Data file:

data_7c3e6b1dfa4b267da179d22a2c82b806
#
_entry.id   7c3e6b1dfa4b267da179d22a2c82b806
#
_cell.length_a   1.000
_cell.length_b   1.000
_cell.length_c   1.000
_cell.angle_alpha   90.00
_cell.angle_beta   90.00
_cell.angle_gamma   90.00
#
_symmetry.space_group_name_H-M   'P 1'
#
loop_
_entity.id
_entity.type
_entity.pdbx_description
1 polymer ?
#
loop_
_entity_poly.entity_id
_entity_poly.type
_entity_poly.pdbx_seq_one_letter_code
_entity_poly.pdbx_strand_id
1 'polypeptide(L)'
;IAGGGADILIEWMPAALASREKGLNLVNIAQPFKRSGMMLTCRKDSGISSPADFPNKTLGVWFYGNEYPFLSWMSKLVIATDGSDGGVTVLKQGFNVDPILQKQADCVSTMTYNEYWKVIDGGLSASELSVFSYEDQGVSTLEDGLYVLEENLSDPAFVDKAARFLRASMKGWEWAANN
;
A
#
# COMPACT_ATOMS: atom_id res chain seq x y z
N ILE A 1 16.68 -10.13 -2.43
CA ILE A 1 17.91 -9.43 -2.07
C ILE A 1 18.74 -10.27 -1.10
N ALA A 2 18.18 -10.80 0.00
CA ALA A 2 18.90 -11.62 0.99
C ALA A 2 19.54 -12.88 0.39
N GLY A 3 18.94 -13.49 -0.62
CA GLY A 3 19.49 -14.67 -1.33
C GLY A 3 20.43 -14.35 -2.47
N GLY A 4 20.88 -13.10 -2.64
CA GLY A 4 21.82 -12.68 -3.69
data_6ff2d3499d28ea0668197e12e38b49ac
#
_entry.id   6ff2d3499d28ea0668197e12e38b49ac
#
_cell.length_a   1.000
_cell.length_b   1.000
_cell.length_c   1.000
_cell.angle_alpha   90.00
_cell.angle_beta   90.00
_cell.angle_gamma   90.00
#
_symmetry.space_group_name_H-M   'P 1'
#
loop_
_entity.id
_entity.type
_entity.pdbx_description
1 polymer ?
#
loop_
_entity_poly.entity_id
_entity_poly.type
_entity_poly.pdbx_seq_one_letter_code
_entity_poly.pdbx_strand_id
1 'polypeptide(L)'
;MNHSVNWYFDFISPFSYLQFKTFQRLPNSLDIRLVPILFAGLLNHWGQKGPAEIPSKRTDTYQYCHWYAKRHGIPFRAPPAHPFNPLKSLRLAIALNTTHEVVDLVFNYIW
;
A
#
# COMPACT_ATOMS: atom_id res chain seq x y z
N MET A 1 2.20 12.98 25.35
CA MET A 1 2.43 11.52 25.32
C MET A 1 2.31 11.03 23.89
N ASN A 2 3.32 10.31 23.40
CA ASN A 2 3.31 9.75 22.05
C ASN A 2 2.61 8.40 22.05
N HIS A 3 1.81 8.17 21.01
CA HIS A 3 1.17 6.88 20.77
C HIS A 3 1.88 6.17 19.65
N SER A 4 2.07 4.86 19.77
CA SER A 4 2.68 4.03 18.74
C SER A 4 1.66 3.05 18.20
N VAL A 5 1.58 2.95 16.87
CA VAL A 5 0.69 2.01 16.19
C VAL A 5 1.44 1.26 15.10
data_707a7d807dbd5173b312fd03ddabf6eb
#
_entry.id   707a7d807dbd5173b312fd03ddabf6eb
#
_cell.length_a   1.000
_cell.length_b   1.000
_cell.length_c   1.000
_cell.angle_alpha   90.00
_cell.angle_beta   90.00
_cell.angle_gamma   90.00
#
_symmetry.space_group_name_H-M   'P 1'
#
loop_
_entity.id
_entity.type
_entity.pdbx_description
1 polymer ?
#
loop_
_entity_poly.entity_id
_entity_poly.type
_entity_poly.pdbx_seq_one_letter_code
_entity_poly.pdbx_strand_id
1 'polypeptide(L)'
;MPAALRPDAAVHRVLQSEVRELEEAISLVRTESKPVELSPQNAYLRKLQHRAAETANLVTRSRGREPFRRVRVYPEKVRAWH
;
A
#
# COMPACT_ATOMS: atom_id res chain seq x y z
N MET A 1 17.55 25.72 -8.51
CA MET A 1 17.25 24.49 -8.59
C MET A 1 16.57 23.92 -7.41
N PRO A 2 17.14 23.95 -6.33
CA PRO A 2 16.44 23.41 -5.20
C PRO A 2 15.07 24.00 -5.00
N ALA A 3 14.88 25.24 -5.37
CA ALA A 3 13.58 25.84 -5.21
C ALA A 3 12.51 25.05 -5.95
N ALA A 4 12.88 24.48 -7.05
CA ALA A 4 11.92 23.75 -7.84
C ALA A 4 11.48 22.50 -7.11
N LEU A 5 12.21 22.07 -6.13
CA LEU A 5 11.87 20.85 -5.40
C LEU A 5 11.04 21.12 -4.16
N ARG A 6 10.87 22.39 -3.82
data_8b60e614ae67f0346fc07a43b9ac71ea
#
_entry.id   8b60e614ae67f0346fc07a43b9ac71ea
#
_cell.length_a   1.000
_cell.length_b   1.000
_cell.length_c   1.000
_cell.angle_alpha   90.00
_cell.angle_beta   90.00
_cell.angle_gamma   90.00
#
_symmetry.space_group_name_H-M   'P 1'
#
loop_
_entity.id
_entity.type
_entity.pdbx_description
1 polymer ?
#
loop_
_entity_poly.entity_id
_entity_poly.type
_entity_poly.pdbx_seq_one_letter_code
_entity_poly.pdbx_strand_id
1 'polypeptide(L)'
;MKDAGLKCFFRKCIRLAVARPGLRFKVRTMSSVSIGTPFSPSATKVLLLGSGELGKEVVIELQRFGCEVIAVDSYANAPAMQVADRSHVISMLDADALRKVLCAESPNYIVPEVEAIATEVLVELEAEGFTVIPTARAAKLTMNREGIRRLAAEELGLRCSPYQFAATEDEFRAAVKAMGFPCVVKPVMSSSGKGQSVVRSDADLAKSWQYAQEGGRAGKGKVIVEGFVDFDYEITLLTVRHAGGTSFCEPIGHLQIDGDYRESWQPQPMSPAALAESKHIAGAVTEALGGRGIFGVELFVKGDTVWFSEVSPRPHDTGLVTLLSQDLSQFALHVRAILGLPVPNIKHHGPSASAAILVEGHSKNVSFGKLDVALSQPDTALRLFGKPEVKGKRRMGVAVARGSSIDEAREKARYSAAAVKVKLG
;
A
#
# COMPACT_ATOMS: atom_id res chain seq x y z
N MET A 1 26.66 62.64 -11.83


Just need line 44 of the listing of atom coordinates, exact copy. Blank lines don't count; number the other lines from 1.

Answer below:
_entry.id   6ff2d3499d28ea0668197e12e38b49ac